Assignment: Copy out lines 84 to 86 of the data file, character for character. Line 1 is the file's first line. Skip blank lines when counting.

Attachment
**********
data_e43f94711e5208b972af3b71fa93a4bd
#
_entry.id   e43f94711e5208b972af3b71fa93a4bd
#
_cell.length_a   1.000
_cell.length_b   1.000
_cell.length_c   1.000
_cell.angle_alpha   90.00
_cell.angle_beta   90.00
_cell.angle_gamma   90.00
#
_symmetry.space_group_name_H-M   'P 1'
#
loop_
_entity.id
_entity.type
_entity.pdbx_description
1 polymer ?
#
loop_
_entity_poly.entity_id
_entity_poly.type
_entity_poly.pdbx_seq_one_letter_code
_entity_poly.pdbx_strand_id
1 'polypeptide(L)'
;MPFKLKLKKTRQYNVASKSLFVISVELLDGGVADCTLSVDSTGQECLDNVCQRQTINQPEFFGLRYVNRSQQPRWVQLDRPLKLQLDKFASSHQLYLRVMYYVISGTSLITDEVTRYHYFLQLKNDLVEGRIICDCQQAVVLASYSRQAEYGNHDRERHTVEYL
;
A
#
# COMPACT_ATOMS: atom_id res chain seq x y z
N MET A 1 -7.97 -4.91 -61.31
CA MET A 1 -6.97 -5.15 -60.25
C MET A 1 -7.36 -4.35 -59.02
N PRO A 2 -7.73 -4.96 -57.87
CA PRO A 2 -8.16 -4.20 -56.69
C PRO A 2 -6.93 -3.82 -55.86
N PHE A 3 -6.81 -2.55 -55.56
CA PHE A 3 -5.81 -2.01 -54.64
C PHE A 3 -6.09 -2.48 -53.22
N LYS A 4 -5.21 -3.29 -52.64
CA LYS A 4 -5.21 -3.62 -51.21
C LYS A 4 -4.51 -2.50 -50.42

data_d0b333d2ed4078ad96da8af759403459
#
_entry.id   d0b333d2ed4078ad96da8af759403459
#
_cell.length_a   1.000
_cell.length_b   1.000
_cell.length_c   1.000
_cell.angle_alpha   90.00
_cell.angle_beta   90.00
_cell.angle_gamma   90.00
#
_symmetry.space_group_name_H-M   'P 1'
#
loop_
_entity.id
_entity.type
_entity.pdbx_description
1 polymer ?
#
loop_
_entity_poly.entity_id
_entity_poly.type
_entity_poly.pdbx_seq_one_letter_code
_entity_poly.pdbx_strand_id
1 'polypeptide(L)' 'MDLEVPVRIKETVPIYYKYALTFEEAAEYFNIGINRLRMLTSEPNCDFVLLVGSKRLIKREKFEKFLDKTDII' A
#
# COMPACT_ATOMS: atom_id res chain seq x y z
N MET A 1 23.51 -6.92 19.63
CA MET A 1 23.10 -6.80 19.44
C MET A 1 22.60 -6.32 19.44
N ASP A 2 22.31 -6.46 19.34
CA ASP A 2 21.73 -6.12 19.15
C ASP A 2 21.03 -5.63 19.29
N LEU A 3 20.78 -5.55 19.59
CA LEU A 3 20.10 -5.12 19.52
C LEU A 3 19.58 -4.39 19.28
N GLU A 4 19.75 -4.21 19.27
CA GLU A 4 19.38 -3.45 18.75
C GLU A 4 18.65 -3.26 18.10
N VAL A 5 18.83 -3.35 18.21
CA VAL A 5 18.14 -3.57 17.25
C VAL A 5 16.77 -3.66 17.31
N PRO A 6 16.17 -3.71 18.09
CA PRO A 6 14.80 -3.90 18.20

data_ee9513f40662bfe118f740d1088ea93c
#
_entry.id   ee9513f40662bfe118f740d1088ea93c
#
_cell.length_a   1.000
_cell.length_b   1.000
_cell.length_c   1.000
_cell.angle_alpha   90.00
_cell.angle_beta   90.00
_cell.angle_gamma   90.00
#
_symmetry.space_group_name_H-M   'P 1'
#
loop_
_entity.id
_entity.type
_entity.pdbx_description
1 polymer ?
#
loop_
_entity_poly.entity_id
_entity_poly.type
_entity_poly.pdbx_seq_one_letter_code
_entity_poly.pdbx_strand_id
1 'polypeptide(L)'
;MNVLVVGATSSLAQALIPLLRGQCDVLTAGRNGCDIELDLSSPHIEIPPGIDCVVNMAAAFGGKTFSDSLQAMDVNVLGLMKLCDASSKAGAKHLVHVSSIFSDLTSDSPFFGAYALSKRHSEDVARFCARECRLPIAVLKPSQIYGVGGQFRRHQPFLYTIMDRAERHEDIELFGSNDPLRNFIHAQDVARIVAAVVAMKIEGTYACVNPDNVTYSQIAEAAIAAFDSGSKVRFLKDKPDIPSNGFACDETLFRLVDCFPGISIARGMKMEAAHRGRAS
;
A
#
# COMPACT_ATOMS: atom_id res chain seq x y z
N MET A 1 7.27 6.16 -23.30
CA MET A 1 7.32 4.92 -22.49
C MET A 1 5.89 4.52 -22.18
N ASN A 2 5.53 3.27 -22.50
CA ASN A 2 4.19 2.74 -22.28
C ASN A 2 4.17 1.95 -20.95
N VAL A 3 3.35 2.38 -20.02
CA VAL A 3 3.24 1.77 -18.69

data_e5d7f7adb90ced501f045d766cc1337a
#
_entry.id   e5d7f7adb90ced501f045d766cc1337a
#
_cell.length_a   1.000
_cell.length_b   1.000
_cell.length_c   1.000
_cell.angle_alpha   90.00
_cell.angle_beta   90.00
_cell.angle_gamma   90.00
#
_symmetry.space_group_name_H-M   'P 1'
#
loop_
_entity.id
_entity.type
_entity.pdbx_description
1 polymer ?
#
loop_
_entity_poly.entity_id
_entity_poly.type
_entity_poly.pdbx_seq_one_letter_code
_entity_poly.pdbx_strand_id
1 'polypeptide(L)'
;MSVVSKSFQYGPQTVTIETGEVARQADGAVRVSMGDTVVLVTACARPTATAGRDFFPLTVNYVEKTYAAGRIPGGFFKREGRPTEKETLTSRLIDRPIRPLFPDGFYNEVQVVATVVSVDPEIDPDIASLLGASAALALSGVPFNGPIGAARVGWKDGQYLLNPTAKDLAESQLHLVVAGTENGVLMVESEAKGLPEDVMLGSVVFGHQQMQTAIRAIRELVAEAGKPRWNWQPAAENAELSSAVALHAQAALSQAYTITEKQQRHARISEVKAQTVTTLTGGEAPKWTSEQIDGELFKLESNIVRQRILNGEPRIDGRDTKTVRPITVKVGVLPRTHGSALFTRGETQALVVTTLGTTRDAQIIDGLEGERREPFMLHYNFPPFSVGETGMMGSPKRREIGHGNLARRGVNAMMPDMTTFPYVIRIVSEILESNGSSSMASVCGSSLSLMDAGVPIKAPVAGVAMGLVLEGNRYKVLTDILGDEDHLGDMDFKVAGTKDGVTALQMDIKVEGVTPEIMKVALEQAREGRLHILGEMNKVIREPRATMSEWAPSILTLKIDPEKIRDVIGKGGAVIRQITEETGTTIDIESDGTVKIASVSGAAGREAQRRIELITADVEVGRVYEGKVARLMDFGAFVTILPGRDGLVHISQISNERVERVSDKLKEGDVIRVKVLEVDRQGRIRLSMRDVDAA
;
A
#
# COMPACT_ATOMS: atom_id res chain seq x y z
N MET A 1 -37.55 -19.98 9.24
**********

C VAL A 5 16.77 -3.66 17.31
N PRO A 6 16.17 -3.71 18.09
CA PRO A 6 14.80 -3.90 18.20